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Veterans and Post-traumatic Stress Disorder, or PTSD

Post-traumatic Stress Disorder can be brought on by any sort of traumatic experience. Veterans commonly experience PTSD, not only from deployment, but also from events experienced in training, and even military sexual trauma, or MST. Typically, symptoms are experienced after the traumatic event but they slowly subside over time. Those diagnosed with PTSD may feel frightened or nervous in any situation, even when they are not in danger.  

If you or someone you know is a veteran seeking treatment for PTSD or another mental health disorder, such as treatment-resistant depression, we do offer a discount on our IV Ketamine services. Please give our clinic a call to learn more.  

The number of veterans that experience PTSD varies depending on the war served in. See below on more statistics and facts about veterans and PTSD.

  • VA’s National Center for PTSD estimates that about 8% of the population will have PTSD at some point in their lives. 
  • Recent veterans are more likely to experience PTSD than those in the general population. 
  • Over half of all Veterans with military sexual trauma are men. 
  • The US Department of Veteran Affairs estimates that about 11-20 out of every 100 Veterans (between 11-20%) who served in Operation Iraqi Freedom or Operation Enduring Freedom have PTSD in a given year, about 12 out of every 100 Gulf War Veterans (12%) have PTSD in a given year, and about 30 out of every 100 (30%) of Vietnam Veterans have had PTSD in their lifetime. 
  • The US Department of Veteran Affairs also estimates that among those who use VA health care, about: 
  • 23 out of 100 women (or 23%) reported sexual assault when in the military. 
  • 55 out of 100 women (or 55%) and 38 out of 100 men (or 38%) have experienced sexual harassment when in the military.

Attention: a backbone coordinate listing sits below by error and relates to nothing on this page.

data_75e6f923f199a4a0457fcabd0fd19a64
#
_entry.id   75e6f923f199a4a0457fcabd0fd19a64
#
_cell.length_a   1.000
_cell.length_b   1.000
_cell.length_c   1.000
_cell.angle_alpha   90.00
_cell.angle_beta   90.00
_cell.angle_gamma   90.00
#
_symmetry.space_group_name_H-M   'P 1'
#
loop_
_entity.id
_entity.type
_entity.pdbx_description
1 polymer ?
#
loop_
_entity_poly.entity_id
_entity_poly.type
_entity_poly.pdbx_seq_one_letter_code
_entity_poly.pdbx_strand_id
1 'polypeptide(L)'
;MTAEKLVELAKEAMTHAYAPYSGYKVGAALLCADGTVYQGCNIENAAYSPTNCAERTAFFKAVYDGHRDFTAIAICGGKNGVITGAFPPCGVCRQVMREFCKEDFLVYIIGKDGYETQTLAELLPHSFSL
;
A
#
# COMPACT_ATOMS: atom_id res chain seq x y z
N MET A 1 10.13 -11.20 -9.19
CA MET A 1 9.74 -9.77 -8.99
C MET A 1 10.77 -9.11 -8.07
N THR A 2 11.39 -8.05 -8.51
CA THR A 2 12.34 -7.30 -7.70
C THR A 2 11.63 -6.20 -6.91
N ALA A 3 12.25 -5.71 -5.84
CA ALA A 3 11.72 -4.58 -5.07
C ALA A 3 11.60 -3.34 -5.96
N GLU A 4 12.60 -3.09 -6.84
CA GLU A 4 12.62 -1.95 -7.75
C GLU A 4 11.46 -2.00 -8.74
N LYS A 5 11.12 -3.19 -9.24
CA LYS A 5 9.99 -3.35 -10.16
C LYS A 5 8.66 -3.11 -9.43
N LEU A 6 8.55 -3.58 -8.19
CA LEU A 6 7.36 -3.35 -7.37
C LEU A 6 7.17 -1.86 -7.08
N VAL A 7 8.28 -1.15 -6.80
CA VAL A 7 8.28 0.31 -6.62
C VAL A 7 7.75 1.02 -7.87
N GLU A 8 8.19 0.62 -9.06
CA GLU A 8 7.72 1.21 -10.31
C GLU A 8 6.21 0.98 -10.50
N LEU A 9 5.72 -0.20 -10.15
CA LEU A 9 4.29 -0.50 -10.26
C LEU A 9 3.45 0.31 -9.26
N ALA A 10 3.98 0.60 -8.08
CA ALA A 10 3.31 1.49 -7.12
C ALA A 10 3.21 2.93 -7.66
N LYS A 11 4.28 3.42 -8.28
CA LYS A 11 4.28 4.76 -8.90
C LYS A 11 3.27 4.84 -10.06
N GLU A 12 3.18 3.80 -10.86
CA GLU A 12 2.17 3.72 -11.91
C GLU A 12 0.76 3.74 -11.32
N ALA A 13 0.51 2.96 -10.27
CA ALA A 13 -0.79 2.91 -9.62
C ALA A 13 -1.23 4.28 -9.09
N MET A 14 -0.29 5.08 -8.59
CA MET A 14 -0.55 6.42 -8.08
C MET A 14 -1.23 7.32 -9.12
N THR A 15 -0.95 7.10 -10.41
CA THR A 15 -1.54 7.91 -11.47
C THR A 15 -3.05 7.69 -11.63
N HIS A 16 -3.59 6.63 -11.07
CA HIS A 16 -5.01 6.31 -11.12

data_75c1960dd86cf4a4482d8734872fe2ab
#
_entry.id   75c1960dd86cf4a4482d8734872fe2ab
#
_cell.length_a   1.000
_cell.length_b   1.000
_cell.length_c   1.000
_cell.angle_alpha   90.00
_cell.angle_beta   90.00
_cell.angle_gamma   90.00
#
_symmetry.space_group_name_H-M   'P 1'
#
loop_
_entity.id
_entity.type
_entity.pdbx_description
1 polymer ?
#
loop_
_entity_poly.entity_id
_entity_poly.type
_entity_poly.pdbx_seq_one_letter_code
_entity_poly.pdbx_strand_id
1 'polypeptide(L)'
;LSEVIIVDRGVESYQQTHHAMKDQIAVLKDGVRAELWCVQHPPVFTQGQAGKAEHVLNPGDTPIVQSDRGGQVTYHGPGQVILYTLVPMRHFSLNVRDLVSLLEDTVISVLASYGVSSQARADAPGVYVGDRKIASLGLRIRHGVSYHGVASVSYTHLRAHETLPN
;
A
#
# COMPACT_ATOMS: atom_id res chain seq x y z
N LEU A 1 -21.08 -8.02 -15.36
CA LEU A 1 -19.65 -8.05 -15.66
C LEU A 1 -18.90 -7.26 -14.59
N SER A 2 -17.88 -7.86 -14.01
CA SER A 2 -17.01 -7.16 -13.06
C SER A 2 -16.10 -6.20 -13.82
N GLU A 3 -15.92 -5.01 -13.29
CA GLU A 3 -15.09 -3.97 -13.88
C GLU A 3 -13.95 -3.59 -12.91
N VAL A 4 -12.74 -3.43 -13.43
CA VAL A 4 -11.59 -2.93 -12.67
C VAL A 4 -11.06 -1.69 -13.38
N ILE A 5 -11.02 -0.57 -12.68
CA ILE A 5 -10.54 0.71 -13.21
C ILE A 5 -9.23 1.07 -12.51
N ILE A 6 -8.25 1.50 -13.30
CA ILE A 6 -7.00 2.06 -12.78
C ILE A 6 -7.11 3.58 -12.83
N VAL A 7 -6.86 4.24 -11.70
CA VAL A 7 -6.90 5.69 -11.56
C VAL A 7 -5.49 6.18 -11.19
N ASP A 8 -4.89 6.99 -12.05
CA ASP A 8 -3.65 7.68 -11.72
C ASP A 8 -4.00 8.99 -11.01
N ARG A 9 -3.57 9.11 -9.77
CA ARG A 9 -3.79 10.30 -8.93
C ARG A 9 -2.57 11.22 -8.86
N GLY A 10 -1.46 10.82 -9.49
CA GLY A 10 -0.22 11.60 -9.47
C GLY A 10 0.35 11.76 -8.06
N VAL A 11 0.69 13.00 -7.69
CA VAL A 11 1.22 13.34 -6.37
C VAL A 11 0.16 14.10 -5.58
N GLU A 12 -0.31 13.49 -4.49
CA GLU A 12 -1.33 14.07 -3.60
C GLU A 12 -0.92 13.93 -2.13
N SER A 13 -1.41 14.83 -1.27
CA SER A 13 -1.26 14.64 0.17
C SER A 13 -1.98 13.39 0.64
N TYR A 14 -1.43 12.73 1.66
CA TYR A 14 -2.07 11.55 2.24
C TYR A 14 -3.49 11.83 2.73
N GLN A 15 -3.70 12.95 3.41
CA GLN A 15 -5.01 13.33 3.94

• “According to a study conducted by the RAND Center for Military Health Policy Research, less than half of returning veterans needing mental health services receive any treatment at all, and of those receiving treatment for PTSD and major depression, less than one-third are receiving evidence-based care” (Reisman). 

At Hopemark, we value and appreciate all veterans and their service. We have many different treatment options for those suffering from PTSD, from psychotherapy and EMDR, to Ketamine infusions and Deep TMS. Call us today to learn more about our services. 

 

References:

Lawson, Nicole R. MS, PA-C. Posttraumatic stress disorder in combat veterans. JAAPA: May 2014 – Volume 27 – Issue 5 – p 18-22 

doi: 10.1097/01.JAA.0000446228.62683.52 

U.S. Department of Health and Human Services. (n.d.). Post-traumatic stress disorder. National Institute of Mental Health. Retrieved November 4, 2022, from https://www.nimh.nih.gov/health/topics/post-traumatic-stress-disorder-ptsd 

Reisman M. PTSD Treatment for Veterans: What’s Working, What’s New, and What’s Next. P T. 2016 Oct;41(10):623-634. PMID: 27757001; PMCID: PMC5047000. 

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